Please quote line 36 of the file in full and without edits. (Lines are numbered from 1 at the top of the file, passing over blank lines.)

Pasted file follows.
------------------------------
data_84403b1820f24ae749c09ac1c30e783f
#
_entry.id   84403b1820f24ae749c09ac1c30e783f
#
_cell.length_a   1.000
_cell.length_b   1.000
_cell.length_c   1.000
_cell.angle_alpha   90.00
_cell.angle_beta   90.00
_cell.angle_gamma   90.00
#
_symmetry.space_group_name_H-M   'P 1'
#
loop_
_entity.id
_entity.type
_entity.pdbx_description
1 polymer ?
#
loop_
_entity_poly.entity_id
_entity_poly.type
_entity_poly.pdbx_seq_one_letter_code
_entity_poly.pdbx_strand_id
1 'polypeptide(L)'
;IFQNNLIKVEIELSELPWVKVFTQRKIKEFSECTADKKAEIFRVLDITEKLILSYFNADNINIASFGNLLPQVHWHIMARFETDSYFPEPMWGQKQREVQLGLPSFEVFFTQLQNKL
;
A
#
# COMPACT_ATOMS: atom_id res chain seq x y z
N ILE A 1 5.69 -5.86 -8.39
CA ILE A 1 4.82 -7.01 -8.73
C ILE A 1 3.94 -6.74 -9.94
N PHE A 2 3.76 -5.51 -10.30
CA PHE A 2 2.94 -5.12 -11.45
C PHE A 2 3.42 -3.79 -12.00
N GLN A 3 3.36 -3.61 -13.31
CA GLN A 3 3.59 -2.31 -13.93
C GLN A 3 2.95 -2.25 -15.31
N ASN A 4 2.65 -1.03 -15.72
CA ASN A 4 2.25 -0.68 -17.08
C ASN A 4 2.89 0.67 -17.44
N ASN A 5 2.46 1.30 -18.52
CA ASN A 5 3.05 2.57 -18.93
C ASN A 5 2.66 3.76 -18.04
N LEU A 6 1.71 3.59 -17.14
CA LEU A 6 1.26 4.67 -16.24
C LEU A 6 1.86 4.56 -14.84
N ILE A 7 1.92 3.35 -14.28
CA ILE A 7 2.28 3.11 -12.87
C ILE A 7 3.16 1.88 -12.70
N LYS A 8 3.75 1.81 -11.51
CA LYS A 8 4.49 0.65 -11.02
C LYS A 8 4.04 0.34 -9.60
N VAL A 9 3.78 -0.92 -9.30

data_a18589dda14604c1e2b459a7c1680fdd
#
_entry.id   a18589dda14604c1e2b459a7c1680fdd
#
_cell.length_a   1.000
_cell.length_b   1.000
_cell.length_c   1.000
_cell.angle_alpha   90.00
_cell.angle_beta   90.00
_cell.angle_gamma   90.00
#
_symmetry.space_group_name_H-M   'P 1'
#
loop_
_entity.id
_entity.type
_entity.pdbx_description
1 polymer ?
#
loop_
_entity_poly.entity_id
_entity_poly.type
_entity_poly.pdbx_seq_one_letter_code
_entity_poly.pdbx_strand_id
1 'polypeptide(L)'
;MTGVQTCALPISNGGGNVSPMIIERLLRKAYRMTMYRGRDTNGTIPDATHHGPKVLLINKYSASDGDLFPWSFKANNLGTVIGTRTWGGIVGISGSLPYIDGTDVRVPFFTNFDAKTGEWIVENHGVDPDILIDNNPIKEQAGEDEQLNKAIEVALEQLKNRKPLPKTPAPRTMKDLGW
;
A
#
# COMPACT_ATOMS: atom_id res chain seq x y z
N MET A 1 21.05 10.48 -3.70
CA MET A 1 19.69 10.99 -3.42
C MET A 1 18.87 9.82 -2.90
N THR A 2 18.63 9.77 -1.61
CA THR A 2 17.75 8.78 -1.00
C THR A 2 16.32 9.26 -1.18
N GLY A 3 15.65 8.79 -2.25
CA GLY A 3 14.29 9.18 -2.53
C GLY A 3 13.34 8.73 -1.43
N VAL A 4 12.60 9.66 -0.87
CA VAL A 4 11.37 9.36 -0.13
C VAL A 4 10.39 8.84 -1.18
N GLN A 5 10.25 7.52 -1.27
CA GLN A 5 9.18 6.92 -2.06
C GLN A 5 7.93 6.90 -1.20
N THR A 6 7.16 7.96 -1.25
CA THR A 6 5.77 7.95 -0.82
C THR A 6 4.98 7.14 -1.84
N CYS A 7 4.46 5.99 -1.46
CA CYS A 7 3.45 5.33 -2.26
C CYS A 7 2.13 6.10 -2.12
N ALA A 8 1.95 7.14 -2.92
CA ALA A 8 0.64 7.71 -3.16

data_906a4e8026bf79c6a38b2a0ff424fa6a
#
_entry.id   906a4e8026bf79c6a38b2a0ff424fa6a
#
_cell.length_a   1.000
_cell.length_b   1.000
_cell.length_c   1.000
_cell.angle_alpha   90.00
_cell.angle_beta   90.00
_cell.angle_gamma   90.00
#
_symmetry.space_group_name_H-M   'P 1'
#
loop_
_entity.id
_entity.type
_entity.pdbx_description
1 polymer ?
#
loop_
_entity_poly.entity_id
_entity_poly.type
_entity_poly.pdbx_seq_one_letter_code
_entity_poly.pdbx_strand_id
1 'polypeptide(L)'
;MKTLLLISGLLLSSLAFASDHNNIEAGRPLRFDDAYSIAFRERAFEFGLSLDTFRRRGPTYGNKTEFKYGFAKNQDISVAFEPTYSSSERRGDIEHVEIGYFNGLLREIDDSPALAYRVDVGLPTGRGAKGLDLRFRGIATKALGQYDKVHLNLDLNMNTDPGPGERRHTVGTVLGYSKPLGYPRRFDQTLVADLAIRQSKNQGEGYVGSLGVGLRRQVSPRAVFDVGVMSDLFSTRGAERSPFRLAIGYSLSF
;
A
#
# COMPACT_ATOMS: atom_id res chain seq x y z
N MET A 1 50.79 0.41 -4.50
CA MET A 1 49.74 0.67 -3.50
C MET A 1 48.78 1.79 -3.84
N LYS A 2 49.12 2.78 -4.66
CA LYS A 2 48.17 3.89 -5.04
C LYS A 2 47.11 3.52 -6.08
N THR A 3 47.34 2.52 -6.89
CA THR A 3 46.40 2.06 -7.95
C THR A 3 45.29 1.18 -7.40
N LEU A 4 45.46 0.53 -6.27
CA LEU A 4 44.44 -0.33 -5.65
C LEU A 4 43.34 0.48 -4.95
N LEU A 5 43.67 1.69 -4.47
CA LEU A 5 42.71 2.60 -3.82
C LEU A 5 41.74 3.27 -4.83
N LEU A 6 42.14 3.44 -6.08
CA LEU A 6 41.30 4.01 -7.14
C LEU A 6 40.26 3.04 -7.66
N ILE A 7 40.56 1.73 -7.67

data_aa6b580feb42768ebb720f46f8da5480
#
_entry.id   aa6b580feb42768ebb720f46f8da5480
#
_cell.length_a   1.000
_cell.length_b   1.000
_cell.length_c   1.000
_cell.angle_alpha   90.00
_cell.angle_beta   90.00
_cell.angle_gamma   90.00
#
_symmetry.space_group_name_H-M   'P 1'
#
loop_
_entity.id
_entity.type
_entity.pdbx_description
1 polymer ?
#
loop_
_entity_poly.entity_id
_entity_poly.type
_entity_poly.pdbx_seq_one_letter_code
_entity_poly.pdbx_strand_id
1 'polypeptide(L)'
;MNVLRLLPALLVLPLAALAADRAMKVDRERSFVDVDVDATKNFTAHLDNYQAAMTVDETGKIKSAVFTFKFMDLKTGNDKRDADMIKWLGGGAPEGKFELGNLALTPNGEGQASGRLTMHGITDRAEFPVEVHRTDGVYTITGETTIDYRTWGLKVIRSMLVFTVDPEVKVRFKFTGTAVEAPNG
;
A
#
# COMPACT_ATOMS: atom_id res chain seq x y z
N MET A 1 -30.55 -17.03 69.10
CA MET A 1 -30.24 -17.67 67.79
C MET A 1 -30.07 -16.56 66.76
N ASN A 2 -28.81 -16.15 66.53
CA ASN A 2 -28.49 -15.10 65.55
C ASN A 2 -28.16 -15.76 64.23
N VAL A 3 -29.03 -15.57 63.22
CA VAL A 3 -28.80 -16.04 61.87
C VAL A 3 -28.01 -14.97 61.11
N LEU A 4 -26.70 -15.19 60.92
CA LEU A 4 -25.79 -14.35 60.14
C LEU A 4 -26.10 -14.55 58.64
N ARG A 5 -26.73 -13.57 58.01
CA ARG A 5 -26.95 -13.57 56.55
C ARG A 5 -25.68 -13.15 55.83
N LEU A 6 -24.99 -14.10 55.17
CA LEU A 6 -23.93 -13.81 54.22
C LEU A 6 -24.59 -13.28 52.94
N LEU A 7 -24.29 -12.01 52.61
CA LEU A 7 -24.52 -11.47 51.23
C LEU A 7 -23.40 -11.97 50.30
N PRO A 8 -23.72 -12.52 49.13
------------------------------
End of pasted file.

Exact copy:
C PHE A 2 3.42 -3.79 -12.00